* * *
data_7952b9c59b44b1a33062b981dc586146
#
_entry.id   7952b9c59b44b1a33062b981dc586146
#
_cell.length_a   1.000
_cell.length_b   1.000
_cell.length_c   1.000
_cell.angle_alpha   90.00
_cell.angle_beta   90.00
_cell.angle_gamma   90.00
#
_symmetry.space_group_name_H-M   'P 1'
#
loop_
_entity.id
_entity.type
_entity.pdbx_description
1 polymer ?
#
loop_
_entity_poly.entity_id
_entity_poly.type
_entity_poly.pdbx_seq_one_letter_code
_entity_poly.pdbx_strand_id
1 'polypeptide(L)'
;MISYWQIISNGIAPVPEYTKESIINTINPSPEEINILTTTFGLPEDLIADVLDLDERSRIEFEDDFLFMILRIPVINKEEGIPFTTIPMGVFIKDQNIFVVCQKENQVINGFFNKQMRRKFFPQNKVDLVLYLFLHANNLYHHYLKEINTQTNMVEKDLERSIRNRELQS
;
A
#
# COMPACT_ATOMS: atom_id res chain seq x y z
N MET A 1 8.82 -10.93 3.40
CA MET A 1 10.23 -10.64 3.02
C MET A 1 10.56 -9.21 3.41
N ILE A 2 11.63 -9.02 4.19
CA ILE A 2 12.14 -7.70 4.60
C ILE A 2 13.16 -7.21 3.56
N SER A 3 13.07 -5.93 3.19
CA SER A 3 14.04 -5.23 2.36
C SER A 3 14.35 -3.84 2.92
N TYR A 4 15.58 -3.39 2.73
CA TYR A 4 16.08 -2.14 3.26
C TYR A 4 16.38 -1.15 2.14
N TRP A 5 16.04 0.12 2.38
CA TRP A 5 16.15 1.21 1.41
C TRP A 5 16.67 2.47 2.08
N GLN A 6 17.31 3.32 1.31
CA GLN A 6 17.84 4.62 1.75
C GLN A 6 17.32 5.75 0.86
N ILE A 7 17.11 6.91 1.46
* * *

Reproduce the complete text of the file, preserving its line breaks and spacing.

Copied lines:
data_7952b9c59b44b1a33062b981dc586146
#
_entry.id   7952b9c59b44b1a33062b981dc586146
#
_cell.length_a   1.000
_cell.length_b   1.000
_cell.length_c   1.000
_cell.angle_alpha   90.00
_cell.angle_beta   90.00
_cell.angle_gamma   90.00
#
_symmetry.space_group_name_H-M   'P 1'
#
loop_
_entity.id
_entity.type
_entity.pdbx_description
1 polymer ?
#
loop_
_entity_poly.entity_id
_entity_poly.type
_entity_poly.pdbx_seq_one_letter_code
_entity_poly.pdbx_strand_id
1 'polypeptide(L)'
;MISYWQIISNGIAPVPEYTKESIINTINPSPEEINILTTTFGLPEDLIADVLDLDERSRIEFEDDFLFMILRIPVINKEEGIPFTTIPMGVFIKDQNIFVVCQKENQVINGFFNKQMRRKFFPQNKVDLVLYLFLHANNLYHHYLKEINTQTNMVEKDLERSIRNRELQS
;
A
#
# COMPACT_ATOMS: atom_id res chain seq x y z
N MET A 1 8.82 -10.93 3.40
CA MET A 1 10.23 -10.64 3.02
C MET A 1 10.56 -9.21 3.41
N ILE A 2 11.63 -9.02 4.19
CA ILE A 2 12.14 -7.70 4.60
C ILE A 2 13.16 -7.21 3.56
N SER A 3 13.07 -5.93 3.19
CA SER A 3 14.04 -5.23 2.36
C SER A 3 14.35 -3.84 2.92
N TYR A 4 15.58 -3.39 2.73
CA TYR A 4 16.08 -2.14 3.26
C TYR A 4 16.38 -1.15 2.14
N TRP A 5 16.04 0.12 2.38
CA TRP A 5 16.15 1.21 1.41
C TRP A 5 16.67 2.47 2.08
N GLN A 6 17.31 3.32 1.31
CA GLN A 6 17.84 4.62 1.75
C GLN A 6 17.32 5.75 0.86
N ILE A 7 17.11 6.91 1.46